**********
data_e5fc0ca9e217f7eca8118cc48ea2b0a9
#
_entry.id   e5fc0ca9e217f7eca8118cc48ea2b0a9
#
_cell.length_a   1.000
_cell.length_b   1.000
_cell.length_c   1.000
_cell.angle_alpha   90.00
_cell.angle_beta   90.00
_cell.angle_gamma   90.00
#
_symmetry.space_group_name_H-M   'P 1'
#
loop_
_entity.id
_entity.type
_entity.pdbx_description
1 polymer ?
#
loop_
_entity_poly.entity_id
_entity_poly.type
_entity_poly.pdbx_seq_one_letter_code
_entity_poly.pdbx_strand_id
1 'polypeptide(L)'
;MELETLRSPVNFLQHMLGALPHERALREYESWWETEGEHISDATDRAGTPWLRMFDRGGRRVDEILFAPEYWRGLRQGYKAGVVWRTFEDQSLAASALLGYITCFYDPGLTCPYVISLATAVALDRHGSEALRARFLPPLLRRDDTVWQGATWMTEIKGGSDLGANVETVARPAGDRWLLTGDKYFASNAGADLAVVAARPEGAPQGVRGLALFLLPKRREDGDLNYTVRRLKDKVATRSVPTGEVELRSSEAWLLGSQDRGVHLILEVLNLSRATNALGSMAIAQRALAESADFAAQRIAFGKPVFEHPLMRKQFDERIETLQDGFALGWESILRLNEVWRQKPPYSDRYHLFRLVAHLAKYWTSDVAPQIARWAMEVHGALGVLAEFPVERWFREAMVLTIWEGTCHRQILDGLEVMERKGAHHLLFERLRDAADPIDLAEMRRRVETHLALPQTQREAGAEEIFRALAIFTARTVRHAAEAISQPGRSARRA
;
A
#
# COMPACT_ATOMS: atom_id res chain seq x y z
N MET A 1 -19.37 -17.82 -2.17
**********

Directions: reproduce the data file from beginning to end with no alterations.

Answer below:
data_e5fc0ca9e217f7eca8118cc48ea2b0a9
#
_entry.id   e5fc0ca9e217f7eca8118cc48ea2b0a9
#
_cell.length_a   1.000
_cell.length_b   1.000
_cell.length_c   1.000
_cell.angle_alpha   90.00
_cell.angle_beta   90.00
_cell.angle_gamma   90.00
#
_symmetry.space_group_name_H-M   'P 1'
#
loop_
_entity.id
_entity.type
_entity.pdbx_description
1 polymer ?
#
loop_
_entity_poly.entity_id
_entity_poly.type
_entity_poly.pdbx_seq_one_letter_code
_entity_poly.pdbx_strand_id
1 'polypeptide(L)'
;MELETLRSPVNFLQHMLGALPHERALREYESWWETEGEHISDATDRAGTPWLRMFDRGGRRVDEILFAPEYWRGLRQGYKAGVVWRTFEDQSLAASALLGYITCFYDPGLTCPYVISLATAVALDRHGSEALRARFLPPLLRRDDTVWQGATWMTEIKGGSDLGANVETVARPAGDRWLLTGDKYFASNAGADLAVVAARPEGAPQGVRGLALFLLPKRREDGDLNYTVRRLKDKVATRSVPTGEVELRSSEAWLLGSQDRGVHLILEVLNLSRATNALGSMAIAQRALAESADFAAQRIAFGKPVFEHPLMRKQFDERIETLQDGFALGWESILRLNEVWRQKPPYSDRYHLFRLVAHLAKYWTSDVAPQIARWAMEVHGALGVLAEFPVERWFREAMVLTIWEGTCHRQILDGLEVMERKGAHHLLFERLRDAADPIDLAEMRRRVETHLALPQTQREAGAEEIFRALAIFTARTVRHAAEAISQPGRSARRA
;
A
#
# COMPACT_ATOMS: atom_id res chain seq x y z
N MET A 1 -19.37 -17.82 -2.17